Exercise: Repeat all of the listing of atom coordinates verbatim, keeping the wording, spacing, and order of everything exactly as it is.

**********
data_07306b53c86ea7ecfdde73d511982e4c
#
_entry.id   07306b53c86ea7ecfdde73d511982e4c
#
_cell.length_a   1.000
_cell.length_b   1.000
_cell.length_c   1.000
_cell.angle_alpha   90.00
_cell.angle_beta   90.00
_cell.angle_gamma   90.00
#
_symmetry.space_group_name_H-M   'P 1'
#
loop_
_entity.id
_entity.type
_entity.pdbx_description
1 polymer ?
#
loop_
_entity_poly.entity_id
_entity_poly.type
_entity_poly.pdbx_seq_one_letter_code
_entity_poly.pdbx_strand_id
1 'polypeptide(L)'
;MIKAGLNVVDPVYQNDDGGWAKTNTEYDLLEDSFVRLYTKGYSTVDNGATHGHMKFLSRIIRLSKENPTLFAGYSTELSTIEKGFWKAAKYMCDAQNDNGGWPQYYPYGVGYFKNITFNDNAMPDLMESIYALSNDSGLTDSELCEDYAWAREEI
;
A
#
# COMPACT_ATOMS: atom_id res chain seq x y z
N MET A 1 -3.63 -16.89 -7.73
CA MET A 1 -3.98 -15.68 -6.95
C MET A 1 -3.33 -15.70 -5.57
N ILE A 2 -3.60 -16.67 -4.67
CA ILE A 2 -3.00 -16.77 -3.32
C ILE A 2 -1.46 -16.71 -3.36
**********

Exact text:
data_07306b53c86ea7ecfdde73d511982e4c
#
_entry.id   07306b53c86ea7ecfdde73d511982e4c
#
_cell.length_a   1.000
_cell.length_b   1.000
_cell.length_c   1.000
_cell.angle_alpha   90.00
_cell.angle_beta   90.00
_cell.angle_gamma   90.00
#
_symmetry.space_group_name_H-M   'P 1'
#
loop_
_entity.id
_entity.type
_entity.pdbx_description
1 polymer ?
#
loop_
_entity_poly.entity_id
_entity_poly.type
_entity_poly.pdbx_seq_one_letter_code
_entity_poly.pdbx_strand_id
1 'polypeptide(L)'
;MIKAGLNVVDPVYQNDDGGWAKTNTEYDLLEDSFVRLYTKGYSTVDNGATHGHMKFLSRIIRLSKENPTLFAGYSTELSTIEKGFWKAAKYMCDAQNDNGGWPQYYPYGVGYFKNITFNDNAMPDLMESIYALSNDSGLTDSELCEDYAWAREEI
;
A
#
# COMPACT_ATOMS: atom_id res chain seq x y z
N MET A 1 -3.63 -16.89 -7.73
CA MET A 1 -3.98 -15.68 -6.95
C MET A 1 -3.33 -15.70 -5.57
N ILE A 2 -3.60 -16.67 -4.67
CA ILE A 2 -3.00 -16.77 -3.32
C ILE A 2 -1.46 -16.71 -3.36